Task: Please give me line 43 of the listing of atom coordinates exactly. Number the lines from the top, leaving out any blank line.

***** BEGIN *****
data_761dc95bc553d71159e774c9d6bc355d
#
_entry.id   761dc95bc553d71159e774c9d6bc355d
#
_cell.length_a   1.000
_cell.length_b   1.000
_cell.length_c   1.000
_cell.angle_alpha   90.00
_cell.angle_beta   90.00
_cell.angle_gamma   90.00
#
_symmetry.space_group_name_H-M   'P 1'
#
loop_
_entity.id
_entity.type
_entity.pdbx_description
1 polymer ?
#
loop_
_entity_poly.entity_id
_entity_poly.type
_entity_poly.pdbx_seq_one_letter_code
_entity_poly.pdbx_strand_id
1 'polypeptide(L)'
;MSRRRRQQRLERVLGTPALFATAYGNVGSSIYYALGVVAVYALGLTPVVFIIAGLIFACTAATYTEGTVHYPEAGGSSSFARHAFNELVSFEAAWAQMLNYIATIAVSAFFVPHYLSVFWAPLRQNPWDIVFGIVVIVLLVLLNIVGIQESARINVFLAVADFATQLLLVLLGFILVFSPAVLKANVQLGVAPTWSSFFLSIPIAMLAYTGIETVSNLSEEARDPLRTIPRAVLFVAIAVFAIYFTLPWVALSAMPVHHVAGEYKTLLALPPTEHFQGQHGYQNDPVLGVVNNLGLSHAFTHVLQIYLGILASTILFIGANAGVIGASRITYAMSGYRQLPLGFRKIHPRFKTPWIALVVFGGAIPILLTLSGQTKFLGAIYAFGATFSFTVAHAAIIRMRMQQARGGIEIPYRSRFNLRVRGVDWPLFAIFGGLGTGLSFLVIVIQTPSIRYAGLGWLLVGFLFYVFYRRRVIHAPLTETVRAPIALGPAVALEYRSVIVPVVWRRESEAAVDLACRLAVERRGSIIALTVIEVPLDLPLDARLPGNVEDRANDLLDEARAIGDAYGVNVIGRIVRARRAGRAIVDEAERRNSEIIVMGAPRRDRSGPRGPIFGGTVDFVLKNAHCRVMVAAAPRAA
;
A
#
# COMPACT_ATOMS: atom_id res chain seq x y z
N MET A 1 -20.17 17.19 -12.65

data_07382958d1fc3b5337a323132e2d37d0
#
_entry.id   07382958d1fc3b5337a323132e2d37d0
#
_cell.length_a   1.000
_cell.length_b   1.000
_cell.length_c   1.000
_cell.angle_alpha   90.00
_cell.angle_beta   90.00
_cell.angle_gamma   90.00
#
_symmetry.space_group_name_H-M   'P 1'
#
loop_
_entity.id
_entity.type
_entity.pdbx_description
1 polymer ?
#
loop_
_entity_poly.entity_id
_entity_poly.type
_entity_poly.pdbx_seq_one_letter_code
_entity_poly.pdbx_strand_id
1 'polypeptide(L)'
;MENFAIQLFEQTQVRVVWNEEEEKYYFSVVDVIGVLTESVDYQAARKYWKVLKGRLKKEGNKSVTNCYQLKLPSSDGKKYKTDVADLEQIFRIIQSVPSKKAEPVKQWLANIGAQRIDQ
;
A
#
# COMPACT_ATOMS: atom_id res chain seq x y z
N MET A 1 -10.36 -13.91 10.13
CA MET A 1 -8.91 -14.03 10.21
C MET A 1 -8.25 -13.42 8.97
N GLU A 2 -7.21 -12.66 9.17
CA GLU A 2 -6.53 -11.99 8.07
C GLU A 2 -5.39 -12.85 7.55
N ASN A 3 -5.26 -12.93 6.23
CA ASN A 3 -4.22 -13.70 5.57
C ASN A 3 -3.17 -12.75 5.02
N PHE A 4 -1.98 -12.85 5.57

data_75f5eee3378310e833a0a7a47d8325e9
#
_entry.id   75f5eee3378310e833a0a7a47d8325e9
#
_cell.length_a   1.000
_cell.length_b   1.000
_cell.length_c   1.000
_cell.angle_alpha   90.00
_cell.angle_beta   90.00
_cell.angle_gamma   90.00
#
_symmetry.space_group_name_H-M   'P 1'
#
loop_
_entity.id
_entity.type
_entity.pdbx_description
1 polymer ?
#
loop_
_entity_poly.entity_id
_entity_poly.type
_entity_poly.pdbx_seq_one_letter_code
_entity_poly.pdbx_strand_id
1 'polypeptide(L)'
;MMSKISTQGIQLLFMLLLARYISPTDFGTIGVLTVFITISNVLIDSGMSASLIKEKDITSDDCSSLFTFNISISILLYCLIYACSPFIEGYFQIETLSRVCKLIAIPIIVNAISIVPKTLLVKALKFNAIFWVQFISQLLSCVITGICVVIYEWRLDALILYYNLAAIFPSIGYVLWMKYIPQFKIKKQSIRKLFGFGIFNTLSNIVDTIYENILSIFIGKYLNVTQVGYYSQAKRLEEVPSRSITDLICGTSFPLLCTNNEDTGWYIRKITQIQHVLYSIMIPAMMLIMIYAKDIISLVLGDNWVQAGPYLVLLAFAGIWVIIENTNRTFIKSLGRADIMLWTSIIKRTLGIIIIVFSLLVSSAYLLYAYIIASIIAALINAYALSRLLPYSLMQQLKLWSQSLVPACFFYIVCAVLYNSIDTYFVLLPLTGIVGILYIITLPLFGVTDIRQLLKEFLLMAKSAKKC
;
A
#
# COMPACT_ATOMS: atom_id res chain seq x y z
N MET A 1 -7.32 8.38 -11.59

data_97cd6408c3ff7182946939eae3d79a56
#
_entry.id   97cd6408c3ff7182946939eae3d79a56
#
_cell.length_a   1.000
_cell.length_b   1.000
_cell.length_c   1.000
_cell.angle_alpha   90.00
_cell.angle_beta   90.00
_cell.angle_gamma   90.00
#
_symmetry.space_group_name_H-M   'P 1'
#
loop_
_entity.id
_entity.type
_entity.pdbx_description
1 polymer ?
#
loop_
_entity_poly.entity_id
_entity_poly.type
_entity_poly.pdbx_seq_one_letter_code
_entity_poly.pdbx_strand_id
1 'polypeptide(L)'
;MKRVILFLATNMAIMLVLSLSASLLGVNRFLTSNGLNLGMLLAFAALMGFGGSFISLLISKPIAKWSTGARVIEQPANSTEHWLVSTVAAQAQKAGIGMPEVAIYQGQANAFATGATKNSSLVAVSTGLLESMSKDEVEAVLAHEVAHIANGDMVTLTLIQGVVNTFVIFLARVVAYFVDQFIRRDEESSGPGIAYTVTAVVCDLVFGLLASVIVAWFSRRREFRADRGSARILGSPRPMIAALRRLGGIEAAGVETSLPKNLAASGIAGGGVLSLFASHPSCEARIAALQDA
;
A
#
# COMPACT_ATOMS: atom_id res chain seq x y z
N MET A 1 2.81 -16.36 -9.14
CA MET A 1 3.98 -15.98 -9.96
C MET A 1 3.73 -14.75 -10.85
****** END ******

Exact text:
_symmetry.space_group_name_H-M   'P 1'